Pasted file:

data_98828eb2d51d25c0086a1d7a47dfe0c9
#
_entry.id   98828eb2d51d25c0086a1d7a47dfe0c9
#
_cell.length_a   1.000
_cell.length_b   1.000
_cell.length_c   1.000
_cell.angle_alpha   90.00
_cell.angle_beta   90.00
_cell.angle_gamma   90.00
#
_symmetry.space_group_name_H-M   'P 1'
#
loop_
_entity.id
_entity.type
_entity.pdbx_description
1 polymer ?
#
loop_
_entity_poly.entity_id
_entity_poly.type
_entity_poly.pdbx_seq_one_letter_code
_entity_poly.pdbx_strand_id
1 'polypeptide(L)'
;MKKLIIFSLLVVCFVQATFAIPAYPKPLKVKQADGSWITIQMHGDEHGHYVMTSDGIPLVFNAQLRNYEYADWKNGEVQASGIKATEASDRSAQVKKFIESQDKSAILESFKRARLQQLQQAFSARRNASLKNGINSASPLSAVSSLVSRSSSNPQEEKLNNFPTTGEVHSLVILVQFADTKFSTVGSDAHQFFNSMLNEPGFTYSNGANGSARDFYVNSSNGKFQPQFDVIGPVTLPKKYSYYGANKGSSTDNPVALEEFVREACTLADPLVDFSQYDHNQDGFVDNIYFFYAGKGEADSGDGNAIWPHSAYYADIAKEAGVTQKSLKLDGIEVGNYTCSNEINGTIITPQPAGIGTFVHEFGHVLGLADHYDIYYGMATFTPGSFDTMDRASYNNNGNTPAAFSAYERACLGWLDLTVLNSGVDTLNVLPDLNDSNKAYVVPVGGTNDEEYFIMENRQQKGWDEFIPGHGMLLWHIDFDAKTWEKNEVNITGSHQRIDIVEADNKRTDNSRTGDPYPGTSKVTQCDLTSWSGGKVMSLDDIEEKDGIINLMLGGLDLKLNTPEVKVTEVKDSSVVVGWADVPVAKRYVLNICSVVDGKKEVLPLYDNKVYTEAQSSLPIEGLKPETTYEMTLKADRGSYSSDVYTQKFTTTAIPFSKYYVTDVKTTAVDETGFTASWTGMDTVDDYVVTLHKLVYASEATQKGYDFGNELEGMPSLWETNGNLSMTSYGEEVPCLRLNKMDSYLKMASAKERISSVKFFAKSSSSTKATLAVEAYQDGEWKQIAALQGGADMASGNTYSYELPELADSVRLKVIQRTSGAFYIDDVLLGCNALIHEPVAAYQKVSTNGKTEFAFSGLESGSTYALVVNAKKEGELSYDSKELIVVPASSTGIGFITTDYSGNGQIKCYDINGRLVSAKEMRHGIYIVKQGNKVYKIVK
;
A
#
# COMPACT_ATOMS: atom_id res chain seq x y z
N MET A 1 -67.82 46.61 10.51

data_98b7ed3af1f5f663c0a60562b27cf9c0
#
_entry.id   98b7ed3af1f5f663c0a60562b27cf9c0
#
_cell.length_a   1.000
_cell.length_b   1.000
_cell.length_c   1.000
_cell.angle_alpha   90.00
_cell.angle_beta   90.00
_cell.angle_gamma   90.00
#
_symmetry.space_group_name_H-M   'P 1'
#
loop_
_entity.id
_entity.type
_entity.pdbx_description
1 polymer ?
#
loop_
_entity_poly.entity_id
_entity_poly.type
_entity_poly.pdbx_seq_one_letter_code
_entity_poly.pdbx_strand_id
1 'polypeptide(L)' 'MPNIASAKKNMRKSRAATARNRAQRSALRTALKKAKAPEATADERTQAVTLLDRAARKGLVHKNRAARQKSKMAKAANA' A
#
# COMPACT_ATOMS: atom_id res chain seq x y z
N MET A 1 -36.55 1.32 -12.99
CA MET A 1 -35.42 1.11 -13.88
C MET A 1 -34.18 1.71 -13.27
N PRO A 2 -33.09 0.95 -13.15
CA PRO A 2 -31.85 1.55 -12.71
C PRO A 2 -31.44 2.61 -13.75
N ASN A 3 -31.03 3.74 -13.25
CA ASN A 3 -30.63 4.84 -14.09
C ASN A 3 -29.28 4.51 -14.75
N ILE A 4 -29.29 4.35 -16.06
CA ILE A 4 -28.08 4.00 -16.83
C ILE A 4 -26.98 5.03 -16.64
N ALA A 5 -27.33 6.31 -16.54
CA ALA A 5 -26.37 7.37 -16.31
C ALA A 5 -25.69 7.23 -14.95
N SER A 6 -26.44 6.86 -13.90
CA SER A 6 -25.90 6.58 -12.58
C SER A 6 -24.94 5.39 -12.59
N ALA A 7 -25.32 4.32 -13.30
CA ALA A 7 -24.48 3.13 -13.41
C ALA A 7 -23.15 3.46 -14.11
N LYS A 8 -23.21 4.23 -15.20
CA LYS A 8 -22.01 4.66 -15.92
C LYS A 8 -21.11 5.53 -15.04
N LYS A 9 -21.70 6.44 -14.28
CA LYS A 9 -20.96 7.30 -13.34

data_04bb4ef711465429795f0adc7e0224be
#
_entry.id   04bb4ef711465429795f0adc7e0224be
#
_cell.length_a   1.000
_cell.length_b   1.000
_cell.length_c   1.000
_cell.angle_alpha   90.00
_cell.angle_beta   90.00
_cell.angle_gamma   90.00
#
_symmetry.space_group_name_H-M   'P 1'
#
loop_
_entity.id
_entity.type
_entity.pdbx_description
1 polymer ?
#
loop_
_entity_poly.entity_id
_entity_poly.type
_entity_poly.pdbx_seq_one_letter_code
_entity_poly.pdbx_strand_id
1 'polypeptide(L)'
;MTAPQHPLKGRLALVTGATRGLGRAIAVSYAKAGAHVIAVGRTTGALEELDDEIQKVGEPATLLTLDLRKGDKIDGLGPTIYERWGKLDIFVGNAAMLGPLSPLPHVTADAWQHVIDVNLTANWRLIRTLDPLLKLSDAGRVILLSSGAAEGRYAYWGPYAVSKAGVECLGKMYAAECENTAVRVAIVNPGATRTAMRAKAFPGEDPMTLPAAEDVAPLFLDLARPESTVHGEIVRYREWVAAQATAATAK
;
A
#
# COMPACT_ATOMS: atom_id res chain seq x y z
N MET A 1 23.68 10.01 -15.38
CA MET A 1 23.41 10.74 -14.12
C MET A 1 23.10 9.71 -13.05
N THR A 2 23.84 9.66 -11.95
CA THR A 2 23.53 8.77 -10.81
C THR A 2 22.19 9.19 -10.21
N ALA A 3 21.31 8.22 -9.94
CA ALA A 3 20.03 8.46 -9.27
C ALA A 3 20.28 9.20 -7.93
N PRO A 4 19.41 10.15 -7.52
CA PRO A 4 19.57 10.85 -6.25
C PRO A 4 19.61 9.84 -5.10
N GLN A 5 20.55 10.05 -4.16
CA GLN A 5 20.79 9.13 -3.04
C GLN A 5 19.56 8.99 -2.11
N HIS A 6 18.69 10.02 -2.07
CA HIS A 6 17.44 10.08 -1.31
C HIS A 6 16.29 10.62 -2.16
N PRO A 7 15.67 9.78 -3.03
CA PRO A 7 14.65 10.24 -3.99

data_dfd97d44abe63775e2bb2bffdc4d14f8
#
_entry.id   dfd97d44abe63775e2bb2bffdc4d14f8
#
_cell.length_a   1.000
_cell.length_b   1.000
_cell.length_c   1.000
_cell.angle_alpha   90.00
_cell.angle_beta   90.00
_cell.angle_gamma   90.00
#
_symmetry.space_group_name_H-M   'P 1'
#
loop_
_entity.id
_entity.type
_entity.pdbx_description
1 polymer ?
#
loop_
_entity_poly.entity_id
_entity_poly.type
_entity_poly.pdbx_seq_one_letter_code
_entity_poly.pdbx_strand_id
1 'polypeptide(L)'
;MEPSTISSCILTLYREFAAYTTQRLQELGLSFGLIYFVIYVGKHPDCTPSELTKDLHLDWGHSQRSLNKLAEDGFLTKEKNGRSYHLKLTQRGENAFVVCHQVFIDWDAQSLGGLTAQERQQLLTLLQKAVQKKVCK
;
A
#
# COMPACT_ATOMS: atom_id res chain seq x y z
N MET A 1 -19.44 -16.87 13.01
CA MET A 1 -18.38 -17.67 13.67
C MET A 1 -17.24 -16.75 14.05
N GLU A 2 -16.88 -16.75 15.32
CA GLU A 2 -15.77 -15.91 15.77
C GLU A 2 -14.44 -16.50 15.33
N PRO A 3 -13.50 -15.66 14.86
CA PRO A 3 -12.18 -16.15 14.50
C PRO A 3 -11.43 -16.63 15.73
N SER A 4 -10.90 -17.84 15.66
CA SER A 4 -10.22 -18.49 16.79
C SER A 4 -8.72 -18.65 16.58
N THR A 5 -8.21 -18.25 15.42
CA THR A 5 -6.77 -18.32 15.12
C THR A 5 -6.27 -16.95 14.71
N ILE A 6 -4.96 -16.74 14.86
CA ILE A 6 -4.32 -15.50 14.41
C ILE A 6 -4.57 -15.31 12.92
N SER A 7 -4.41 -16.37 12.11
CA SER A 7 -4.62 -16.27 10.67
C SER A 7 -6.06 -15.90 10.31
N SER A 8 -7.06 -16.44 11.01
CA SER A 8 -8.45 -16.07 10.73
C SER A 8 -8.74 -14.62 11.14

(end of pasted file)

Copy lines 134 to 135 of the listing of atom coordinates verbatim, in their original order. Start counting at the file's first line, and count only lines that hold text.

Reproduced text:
CA PRO A 7 14.65 10.24 -3.99

data_dfd97d44abe63775e2bb2bffdc4d14f8